Early years settings invited to take part in trial of intergenerational art project
Friday, April 22, 2022
An initiative that links young children with care home residents to share pictures with each other is being extended to early years settings to coincide with next week’s Global Intergenerational Week (25 April - 1 May).
Crafting Connections, which was launched in March to parents, is now being widened out to all early years settings, starting with a trial of five childcare providers. Those selected for the trial will be expected to share feedback of the initiative in return for a year of Crafting Connections free of charge.
Settings that are keen to get involved in the trial should get in touch with The Together Project, the intergenerational charity behind the initiative, as soon as possible - details below.
Eleven countries across the world are taking part in Global Intergenerational Week, organised by Generations Working Together. Countries that are taking part include the UK, Ireland, Australia, America, Canada, Spain and Sweden. In England, nurseries including Apple and Honeys Nightingale in London and St Philips Marsh Nursery school in Bristol are holding events.
At Apple and Honeys Nightingale events during the week include - sensory activities, a teddy bears picnic, an intergenerational exercise class and gardening.
Co-founder and director of Apple and Honeys Nightingale Judith Ish-Horowicz said, 'We have a full programme this week and are delighted that we are back in the same space as our Nightingale Hammerson grandfriends without a glass screen separating us. Whilst we have managed to keep the relationships going throughout the past two years, it has been difficult and we have had to adapt in order to keep our grandfriends safe It's such a joy to be back together without restrictions.'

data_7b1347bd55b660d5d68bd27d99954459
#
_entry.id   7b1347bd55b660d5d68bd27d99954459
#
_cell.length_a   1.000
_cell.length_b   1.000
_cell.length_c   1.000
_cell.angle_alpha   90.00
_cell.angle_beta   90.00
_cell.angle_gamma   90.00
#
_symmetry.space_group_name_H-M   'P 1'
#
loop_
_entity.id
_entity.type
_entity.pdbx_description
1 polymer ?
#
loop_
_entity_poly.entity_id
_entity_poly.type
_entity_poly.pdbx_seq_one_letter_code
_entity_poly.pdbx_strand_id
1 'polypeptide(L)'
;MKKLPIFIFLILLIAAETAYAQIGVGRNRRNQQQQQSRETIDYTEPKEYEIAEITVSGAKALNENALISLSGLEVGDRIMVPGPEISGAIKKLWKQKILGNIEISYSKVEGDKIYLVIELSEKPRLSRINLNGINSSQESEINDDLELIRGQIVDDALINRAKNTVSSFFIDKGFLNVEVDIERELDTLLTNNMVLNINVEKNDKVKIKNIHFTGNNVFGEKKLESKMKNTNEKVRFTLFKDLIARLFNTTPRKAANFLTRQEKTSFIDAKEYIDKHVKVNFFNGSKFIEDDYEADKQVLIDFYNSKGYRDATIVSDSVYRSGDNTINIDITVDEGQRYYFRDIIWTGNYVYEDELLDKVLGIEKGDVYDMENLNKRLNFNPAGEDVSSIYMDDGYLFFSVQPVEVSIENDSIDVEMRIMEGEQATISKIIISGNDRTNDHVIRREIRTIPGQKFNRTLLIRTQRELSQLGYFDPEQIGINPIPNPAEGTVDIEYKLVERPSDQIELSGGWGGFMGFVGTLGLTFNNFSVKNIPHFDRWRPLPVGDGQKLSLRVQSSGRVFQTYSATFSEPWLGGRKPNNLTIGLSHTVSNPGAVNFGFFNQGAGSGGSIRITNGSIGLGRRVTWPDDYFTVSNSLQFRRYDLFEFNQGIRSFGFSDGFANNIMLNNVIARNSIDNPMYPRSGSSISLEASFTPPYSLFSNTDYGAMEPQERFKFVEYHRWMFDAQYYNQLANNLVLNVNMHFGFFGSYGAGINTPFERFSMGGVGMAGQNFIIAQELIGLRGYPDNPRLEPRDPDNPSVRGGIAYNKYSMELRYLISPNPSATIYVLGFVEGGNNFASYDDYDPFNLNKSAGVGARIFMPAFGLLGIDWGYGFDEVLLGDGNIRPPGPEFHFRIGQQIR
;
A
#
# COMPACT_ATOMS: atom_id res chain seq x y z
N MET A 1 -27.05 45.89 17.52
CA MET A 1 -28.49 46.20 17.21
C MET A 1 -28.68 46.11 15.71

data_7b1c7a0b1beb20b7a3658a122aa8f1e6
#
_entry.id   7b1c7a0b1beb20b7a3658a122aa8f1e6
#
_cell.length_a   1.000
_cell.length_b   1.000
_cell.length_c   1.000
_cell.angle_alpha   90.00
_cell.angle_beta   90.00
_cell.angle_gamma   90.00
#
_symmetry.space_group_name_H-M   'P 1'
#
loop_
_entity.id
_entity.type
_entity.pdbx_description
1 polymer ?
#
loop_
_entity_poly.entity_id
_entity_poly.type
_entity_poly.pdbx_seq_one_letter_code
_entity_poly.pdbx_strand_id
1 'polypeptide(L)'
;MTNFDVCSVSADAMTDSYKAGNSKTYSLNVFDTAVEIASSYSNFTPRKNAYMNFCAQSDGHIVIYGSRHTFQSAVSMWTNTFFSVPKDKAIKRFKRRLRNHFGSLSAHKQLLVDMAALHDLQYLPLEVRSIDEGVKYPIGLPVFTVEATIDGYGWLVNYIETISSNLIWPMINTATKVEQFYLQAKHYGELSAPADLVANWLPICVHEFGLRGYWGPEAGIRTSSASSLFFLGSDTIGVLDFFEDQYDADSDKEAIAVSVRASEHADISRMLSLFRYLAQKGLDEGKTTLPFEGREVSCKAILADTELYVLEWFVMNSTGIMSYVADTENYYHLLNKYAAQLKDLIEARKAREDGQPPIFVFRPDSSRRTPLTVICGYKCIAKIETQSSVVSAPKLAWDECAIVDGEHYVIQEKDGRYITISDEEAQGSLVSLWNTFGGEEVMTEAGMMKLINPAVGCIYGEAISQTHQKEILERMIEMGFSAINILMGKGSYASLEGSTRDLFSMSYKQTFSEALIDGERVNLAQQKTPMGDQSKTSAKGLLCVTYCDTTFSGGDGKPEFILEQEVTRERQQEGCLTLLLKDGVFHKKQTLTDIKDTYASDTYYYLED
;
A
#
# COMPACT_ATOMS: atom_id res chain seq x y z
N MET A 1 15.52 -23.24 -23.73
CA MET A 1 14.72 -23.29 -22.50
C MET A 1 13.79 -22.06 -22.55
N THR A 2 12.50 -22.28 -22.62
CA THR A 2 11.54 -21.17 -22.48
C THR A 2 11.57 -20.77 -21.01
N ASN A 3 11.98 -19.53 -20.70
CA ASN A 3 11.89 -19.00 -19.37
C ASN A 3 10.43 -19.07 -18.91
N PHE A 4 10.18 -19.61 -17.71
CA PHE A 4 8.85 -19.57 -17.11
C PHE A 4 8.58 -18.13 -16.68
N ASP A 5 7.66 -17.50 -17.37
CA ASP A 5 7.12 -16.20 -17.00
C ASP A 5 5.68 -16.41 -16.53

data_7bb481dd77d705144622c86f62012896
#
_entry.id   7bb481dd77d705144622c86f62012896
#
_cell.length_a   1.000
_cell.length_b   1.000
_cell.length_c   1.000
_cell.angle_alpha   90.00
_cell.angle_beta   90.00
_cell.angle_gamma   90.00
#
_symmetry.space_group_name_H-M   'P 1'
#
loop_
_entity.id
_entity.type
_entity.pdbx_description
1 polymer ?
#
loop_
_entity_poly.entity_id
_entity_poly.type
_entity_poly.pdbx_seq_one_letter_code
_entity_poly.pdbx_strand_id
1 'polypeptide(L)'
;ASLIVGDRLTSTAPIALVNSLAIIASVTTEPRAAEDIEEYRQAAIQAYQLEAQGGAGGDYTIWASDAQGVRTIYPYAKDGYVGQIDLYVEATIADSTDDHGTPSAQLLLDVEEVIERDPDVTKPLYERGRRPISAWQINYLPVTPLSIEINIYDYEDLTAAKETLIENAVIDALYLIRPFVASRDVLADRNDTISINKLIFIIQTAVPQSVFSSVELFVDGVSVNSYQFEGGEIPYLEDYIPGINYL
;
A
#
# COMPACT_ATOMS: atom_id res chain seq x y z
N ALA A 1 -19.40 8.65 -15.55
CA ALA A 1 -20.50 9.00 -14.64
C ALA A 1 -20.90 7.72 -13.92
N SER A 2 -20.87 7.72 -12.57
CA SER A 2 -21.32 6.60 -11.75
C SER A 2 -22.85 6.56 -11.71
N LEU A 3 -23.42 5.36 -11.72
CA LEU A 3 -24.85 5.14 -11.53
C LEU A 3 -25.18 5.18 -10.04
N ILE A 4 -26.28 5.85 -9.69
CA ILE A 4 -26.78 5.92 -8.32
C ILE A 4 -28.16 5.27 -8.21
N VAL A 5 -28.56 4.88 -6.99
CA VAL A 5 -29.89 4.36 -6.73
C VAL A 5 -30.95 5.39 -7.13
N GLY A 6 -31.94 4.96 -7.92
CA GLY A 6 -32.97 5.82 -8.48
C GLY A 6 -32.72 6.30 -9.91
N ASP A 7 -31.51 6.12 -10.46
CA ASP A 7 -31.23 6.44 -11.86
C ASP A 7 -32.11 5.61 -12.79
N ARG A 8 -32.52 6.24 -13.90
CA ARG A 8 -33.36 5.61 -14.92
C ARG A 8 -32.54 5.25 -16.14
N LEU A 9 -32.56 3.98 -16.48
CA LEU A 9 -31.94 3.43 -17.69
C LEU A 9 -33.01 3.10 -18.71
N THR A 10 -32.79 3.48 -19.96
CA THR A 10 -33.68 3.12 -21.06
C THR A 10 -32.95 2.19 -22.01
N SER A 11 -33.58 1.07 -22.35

Crafting Connections is primarily aimed at children from the age of three, however all ages are welcome to take part. It builds on the success of a similar project ran by The Together Project during lockdown.
Under the initiative, each child is paired with a care home resident to form an ongoing friendship. Each month they both receive an artwork challenge and a questionnaire about themselves on a specific theme. They complete these and send them to each other in the post, via the charity. They are also free to swap other pictures, photos and letters. In the first month, all those involved receive a Friendship Folder to store their friends’ masterpieces.
As well as the artwork challenge and questionnaire, the children’s packs include ‘wisdom’ on the month’s theme from older generations and arts and crafts goodies.
The cost of Crafting Connections, whose ambassador is children’s author and illustrator Nick Sharratt, will be determined during the trial phase, however the intention is to make it as affordable as possible.
Chief executive Louise Goulden said, ‘There are so many benefits to being involved with Crafting Connections. For children, it places value on older generations, develops artistic, creative and language skills and teaches kindness, empathy and compassion. For older adults it reduces loneliness and social isolation and creates a feel good factor of contributing to a child's development, as well as providing an enriching, engaging activity with a purpose.’